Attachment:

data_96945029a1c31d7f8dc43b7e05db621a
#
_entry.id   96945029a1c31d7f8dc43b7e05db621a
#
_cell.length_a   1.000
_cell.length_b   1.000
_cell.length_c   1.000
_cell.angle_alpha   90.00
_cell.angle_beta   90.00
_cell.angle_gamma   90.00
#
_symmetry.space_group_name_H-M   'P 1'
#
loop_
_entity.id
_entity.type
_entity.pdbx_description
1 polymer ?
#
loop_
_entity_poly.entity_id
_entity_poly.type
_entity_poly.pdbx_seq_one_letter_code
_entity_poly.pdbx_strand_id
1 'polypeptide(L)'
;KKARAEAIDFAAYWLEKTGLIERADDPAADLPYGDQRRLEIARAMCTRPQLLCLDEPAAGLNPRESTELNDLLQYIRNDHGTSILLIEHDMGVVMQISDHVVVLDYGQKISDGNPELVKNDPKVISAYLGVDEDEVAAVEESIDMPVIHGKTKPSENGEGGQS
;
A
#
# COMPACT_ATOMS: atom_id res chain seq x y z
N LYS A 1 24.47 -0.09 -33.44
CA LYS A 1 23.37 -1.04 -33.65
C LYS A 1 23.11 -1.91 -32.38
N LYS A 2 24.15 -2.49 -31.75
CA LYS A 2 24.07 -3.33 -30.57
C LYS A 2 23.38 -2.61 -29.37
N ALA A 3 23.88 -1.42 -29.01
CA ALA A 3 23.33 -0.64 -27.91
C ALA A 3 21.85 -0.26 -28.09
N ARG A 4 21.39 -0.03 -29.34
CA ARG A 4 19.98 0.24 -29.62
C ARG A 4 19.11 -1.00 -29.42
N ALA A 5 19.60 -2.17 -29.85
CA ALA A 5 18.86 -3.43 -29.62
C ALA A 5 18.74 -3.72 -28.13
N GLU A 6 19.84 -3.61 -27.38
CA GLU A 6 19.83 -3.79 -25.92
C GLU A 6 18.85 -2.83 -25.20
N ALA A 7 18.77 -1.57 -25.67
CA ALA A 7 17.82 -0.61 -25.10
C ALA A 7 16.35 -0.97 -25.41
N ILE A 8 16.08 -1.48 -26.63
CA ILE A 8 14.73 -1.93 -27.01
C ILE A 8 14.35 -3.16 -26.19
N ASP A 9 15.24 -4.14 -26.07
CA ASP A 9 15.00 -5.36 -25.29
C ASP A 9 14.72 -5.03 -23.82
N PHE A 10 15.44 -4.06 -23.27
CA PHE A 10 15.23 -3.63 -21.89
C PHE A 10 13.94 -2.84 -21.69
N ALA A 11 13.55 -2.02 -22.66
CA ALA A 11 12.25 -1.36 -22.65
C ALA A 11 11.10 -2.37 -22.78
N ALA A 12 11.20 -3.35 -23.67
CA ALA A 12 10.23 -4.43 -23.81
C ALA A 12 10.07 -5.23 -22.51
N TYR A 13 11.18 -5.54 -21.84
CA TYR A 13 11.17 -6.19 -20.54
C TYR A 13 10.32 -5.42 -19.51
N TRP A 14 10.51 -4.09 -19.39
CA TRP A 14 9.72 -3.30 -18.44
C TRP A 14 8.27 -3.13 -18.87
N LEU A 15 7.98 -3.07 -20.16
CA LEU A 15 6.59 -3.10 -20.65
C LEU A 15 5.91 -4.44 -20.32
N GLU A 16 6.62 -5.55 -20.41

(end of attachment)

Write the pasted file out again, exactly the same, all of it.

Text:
data_96945029a1c31d7f8dc43b7e05db621a
#
_entry.id   96945029a1c31d7f8dc43b7e05db621a
#
_cell.length_a   1.000
_cell.length_b   1.000
_cell.length_c   1.000
_cell.angle_alpha   90.00
_cell.angle_beta   90.00
_cell.angle_gamma   90.00
#
_symmetry.space_group_name_H-M   'P 1'
#
loop_
_entity.id
_entity.type
_entity.pdbx_description
1 polymer ?
#
loop_
_entity_poly.entity_id
_entity_poly.type
_entity_poly.pdbx_seq_one_letter_code
_entity_poly.pdbx_strand_id
1 'polypeptide(L)'
;KKARAEAIDFAAYWLEKTGLIERADDPAADLPYGDQRRLEIARAMCTRPQLLCLDEPAAGLNPRESTELNDLLQYIRNDHGTSILLIEHDMGVVMQISDHVVVLDYGQKISDGNPELVKNDPKVISAYLGVDEDEVAAVEESIDMPVIHGKTKPSENGEGGQS
;
A
#
# COMPACT_ATOMS: atom_id res chain seq x y z
N LYS A 1 24.47 -0.09 -33.44
CA LYS A 1 23.37 -1.04 -33.65
C LYS A 1 23.11 -1.91 -32.38
N LYS A 2 24.15 -2.49 -31.75
CA LYS A 2 24.07 -3.33 -30.57
C LYS A 2 23.38 -2.61 -29.37
N ALA A 3 23.88 -1.42 -29.01
CA ALA A 3 23.33 -0.64 -27.91
C ALA A 3 21.85 -0.26 -28.09
N ARG A 4 21.39 -0.03 -29.34
CA ARG A 4 19.98 0.24 -29.62
C ARG A 4 19.11 -1.00 -29.42
N ALA A 5 19.60 -2.17 -29.85
CA ALA A 5 18.86 -3.43 -29.62
C ALA A 5 18.74 -3.72 -28.13
N GLU A 6 19.84 -3.61 -27.38
CA GLU A 6 19.83 -3.79 -25.92
C GLU A 6 18.85 -2.83 -25.20
N ALA A 7 18.77 -1.57 -25.67
CA ALA A 7 17.82 -0.61 -25.10
C ALA A 7 16.35 -0.97 -25.41
N ILE A 8 16.08 -1.48 -26.63
CA ILE A 8 14.73 -1.93 -27.01
C ILE A 8 14.35 -3.16 -26.19
N ASP A 9 15.24 -4.14 -26.07
CA ASP A 9 15.00 -5.36 -25.29
C ASP A 9 14.72 -5.03 -23.82
N PHE A 10 15.44 -4.06 -23.27
CA PHE A 10 15.23 -3.63 -21.89
C PHE A 10 13.94 -2.84 -21.69
N ALA A 11 13.55 -2.02 -22.66
CA ALA A 11 12.25 -1.36 -22.65
C ALA A 11 11.10 -2.37 -22.78
N ALA A 12 11.20 -3.35 -23.67
CA ALA A 12 10.23 -4.43 -23.81
C ALA A 12 10.07 -5.23 -22.51
N TYR A 13 11.18 -5.54 -21.84
CA TYR A 13 11.17 -6.19 -20.54
C TYR A 13 10.32 -5.42 -19.51
N TRP A 14 10.51 -4.09 -19.39
CA TRP A 14 9.72 -3.30 -18.44
C TRP A 14 8.27 -3.13 -18.87
N LEU A 15 7.98 -3.07 -20.16
CA LEU A 15 6.59 -3.10 -20.65
C LEU A 15 5.91 -4.44 -20.32
N GLU A 16 6.62 -5.55 -20.41